eight hours of sleep also have the same effect. Report
This is a big problem for me! Report
Well that is one of the things I am doing right I guess. I nirmally get at leats 8 hours every night. =) Report
I'm very fortunate because I definitely get enough sleep. Report
The less sleep I get the hungrier I am and the less motivation I have to exercise. Report
I just wonder if any studies have been done on new mothers. I AM one (my son is just over a month old), which is why I ask. Even though -- I hope, at least -- the sleep deprivation doesn't go on forever, it does go on for at least a few months, so I wonder if that impacts health in the long run. I've actually been doing pretty well on the exercise and eating, but am averaging anywhere from two to six hours of sleep a day. Have already lost the pregnancy weight, but don't feel particularly healthy and I'm sure the lack of sleep has a LOT to do with that. Report
Actually I am not sure...I sleep anywhere from 3-5 hours get up fall back asleep after staying up for 45-120minutes and possible up a second time with the same effect. On a good day I may get 7-8 hours but broken up, certainly not straight 7-8 hours. My husband may get up occasionally (hardly ever twice in one night) but is back to sleep within 10 mins or less. And yes, I am overweight and until just recently was considered obese. I been dealing with this for years, I even tried talking to my doctor about it but it did not really make a difference. I am still not sure if broken up sleep is as bad for you as lack of sleep. Report
I'm a little skeptical. I worked nights for 6 years and was able to lose 30 pounds, while getting 4 hours of sleep. I worked afternoon shift for 6 years and was able to lose 20 pounds, while getting 7-8 hours. I am now working day shift and have been for 10 years, and sleep 7 hours a night. I am having a hard time losing weight this time around, probably due to menopause and thyroid issues. I think people can get by on less sleep and still lose weight. Report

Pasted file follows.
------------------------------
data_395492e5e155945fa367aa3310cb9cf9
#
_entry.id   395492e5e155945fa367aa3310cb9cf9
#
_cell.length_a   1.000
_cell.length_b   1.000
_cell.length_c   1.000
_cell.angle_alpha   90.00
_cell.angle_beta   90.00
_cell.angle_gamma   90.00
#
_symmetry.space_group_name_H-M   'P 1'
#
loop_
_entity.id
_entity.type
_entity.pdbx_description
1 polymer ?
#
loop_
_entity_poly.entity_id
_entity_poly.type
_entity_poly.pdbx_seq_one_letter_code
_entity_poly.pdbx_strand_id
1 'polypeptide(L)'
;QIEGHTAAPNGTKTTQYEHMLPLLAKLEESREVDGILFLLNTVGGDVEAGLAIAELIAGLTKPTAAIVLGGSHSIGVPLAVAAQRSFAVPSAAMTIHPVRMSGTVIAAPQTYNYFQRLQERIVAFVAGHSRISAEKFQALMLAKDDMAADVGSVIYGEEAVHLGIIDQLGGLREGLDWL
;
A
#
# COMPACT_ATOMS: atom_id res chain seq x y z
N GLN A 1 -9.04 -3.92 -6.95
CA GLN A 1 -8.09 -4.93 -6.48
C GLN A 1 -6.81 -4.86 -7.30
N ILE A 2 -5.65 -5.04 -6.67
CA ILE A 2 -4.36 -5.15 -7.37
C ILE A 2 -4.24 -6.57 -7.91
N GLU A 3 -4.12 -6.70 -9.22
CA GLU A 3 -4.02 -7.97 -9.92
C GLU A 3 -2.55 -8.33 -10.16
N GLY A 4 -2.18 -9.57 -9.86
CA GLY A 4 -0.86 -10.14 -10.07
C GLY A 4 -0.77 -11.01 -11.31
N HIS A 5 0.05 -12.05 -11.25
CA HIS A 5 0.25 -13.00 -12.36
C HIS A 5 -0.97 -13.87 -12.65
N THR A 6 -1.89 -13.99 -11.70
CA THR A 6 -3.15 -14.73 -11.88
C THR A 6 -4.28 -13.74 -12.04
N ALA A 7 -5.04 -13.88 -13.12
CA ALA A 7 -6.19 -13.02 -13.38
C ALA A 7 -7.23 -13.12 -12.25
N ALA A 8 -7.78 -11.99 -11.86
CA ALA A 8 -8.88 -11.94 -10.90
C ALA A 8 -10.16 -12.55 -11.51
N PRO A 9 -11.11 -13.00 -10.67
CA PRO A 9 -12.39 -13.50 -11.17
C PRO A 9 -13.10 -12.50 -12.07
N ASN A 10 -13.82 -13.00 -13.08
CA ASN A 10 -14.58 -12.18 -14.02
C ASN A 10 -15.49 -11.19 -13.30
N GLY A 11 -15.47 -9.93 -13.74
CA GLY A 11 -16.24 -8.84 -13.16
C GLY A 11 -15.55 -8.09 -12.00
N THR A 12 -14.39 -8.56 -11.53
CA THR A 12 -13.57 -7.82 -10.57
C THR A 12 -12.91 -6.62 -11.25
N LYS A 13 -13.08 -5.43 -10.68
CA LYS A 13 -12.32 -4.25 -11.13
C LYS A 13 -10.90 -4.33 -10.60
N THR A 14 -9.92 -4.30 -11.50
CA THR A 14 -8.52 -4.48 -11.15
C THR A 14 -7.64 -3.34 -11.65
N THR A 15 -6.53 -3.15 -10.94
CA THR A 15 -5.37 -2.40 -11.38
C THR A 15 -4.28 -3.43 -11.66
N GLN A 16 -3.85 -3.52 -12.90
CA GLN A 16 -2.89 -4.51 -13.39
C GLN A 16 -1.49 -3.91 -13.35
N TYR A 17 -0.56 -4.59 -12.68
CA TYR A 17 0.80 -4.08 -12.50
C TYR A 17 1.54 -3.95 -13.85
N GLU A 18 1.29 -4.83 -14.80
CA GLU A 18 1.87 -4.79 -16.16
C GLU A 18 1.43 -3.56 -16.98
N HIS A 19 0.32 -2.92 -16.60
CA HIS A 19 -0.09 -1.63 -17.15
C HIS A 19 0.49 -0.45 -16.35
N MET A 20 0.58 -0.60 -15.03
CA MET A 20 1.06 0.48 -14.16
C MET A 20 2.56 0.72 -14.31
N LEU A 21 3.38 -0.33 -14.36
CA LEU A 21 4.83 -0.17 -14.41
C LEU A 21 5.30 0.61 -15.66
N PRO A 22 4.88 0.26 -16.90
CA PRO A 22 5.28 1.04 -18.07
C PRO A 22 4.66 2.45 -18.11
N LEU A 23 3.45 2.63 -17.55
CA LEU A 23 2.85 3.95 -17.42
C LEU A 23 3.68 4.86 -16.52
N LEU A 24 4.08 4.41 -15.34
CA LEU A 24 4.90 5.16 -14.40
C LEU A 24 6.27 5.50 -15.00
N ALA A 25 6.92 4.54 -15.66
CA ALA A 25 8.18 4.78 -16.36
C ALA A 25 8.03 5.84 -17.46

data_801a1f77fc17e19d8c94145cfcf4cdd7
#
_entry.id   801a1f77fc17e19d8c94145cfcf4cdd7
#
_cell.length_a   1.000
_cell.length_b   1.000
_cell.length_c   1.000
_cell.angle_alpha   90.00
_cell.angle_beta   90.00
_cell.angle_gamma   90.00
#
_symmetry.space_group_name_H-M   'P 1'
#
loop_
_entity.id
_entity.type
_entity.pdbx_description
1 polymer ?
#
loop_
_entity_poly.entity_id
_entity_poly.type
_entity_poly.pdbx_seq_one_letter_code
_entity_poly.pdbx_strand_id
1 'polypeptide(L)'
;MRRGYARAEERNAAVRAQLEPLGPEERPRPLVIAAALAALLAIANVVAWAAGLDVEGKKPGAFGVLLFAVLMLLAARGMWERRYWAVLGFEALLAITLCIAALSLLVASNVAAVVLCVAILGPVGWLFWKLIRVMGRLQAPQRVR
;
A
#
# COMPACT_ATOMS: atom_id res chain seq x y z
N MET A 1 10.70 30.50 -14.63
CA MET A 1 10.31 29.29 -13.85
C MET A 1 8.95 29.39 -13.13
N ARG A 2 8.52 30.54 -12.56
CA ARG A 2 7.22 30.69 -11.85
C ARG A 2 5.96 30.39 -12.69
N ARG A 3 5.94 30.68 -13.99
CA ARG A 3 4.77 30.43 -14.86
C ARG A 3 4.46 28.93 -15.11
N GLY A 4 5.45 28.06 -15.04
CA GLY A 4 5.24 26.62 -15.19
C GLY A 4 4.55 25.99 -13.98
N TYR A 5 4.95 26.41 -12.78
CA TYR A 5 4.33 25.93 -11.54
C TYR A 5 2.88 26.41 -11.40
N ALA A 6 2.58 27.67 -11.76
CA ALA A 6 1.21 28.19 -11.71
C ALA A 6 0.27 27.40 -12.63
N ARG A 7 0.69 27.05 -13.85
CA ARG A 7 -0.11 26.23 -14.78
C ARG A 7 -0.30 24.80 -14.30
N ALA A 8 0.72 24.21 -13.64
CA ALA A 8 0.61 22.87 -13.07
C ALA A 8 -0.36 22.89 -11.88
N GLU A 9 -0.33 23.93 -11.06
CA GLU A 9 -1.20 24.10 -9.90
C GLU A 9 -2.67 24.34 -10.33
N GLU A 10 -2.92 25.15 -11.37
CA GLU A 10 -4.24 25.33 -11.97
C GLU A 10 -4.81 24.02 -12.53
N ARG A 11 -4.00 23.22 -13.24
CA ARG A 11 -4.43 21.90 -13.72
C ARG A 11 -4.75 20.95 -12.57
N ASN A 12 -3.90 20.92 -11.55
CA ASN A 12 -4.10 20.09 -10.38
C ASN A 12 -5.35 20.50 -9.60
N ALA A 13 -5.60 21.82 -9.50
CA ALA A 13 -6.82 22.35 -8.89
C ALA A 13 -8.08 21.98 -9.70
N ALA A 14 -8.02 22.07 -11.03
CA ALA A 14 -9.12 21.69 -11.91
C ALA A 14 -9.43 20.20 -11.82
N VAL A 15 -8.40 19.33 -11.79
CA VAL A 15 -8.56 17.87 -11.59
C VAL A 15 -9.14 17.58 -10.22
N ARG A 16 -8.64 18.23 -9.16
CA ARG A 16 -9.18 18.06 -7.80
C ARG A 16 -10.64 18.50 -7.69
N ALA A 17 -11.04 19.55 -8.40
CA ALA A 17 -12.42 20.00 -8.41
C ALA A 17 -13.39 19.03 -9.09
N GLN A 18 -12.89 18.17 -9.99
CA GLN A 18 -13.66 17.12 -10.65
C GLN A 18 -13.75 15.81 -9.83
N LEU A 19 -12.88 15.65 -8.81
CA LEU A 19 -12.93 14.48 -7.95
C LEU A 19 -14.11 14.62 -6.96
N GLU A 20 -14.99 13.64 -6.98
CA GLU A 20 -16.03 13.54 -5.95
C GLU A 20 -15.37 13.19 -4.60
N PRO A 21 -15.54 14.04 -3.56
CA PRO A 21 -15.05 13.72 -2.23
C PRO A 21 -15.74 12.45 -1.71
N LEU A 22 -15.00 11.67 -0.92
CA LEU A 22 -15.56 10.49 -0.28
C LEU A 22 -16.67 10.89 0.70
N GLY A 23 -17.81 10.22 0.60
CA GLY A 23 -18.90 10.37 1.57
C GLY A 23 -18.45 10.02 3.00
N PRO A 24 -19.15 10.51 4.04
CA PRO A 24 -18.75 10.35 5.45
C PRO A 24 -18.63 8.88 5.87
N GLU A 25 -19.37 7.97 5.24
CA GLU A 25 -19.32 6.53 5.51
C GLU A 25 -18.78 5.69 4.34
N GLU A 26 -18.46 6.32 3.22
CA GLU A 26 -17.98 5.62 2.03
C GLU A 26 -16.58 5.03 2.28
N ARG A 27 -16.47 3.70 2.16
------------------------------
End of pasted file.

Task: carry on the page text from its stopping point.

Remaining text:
I know not getting enough sleep may have been a contributing factor in my weight gain. I was working nights for 5 yrs. and never getting more than 4 or 5 hours of sleep. I was always hungry, and needed the food to have the energy to keep going. Now I get plenty of sleep, have energy to spare after losing weight. Report
I get enough hours of sleep, but I had a sleep study done a couple of years ago and it showed that although I do not have sleep apnea, I don't have any deep sleep. They sent me on my way without any answers, so I'm still struggling to find the reason. I do have asthma and chronic pain from degenerative arthritis, so it's likely these are the cause, but I don't know for sure. Report
I am a weekend weight loser too. I also thought it might be that I get more sleep, but I've often wondered if it was less stress. Report
when i initially lost 52lbs back in 2007, i KNOW getting good sleep made all the difference in the world. it also gave me the energy i needed for my workouts. Report
I go to bed and try to get at least 8 hours of sleep. Sometimes I do and then sometimes I have nights when I wake up alot and feel all washed out the next day. I know the nights that I do not sleep well are caused by my being a chronic pain person. Report
I have been saying this til I am blue in the face!!! :) The scale drops on weekends when I get my 9-12 hours instead of my 6-8 hours...I know my body needs it and my workouts are WAY better when I am rested! :) I LOVE SLEEP. Even my boyfriend laughs and says I am "sleeping away the pounds"! Report